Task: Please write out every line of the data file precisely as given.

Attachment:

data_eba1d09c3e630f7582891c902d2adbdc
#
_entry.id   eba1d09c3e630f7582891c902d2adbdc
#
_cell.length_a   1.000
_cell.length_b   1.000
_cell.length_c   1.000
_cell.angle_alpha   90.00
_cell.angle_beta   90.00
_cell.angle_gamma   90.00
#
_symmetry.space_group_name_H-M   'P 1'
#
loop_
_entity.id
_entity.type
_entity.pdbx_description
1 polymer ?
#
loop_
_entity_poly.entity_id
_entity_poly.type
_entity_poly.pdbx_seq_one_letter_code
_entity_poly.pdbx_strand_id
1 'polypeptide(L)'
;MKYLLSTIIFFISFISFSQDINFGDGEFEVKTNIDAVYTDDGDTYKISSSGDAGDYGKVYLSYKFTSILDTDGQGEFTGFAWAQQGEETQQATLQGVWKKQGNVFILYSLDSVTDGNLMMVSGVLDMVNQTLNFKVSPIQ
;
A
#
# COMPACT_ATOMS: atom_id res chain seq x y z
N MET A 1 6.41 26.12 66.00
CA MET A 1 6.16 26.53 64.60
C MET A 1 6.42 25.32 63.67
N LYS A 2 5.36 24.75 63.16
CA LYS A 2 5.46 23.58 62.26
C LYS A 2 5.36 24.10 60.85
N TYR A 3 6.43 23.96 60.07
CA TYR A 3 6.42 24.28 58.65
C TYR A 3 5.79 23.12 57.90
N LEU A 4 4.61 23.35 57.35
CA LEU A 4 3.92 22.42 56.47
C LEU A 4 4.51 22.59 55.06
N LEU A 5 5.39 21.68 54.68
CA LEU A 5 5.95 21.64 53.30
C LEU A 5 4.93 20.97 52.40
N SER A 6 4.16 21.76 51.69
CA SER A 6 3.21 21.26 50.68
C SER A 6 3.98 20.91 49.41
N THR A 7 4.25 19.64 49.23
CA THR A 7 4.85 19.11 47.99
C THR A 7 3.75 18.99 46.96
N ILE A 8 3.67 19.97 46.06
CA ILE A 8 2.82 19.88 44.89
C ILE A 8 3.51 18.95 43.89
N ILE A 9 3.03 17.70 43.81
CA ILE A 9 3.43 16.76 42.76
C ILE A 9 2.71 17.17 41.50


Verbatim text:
data_eba1d09c3e630f7582891c902d2adbdc
#
_entry.id   eba1d09c3e630f7582891c902d2adbdc
#
_cell.length_a   1.000
_cell.length_b   1.000
_cell.length_c   1.000
_cell.angle_alpha   90.00
_cell.angle_beta   90.00
_cell.angle_gamma   90.00
#
_symmetry.space_group_name_H-M   'P 1'
#
loop_
_entity.id
_entity.type
_entity.pdbx_description
1 polymer ?
#
loop_
_entity_poly.entity_id
_entity_poly.type
_entity_poly.pdbx_seq_one_letter_code
_entity_poly.pdbx_strand_id
1 'polypeptide(L)'
;MKYLLSTIIFFISFISFSQDINFGDGEFEVKTNIDAVYTDDGDTYKISSSGDAGDYGKVYLSYKFTSILDTDGQGEFTGFAWAQQGEETQQATLQGVWKKQGNVFILYSLDSVTDGNLMMVSGVLDMVNQTLNFKVSPIQ
;
A
#
# COMPACT_ATOMS: atom_id res chain seq x y z
N MET A 1 6.41 26.12 66.00
CA MET A 1 6.16 26.53 64.60
C MET A 1 6.42 25.32 63.67
N LYS A 2 5.36 24.75 63.16
CA LYS A 2 5.46 23.58 62.26
C LYS A 2 5.36 24.10 60.85
N TYR A 3 6.43 23.96 60.07
CA TYR A 3 6.42 24.28 58.65
C TYR A 3 5.79 23.12 57.90
N LEU A 4 4.61 23.35 57.35
CA LEU A 4 3.92 22.42 56.47
C LEU A 4 4.51 22.59 55.06
N LEU A 5 5.39 21.68 54.68
CA LEU A 5 5.95 21.64 53.30
C LEU A 5 4.93 20.97 52.40
N SER A 6 4.16 21.76 51.69
CA SER A 6 3.21 21.26 50.68
C SER A 6 3.98 20.91 49.41
N THR A 7 4.25 19.64 49.23
CA THR A 7 4.85 19.11 47.99
C THR A 7 3.75 18.99 46.96
N ILE A 8 3.67 19.97 46.06
CA ILE A 8 2.82 19.88 44.89
C ILE A 8 3.51 18.95 43.89
N ILE A 9 3.03 17.70 43.81
CA ILE A 9 3.43 16.76 42.76
C ILE A 9 2.71 17.17 41.50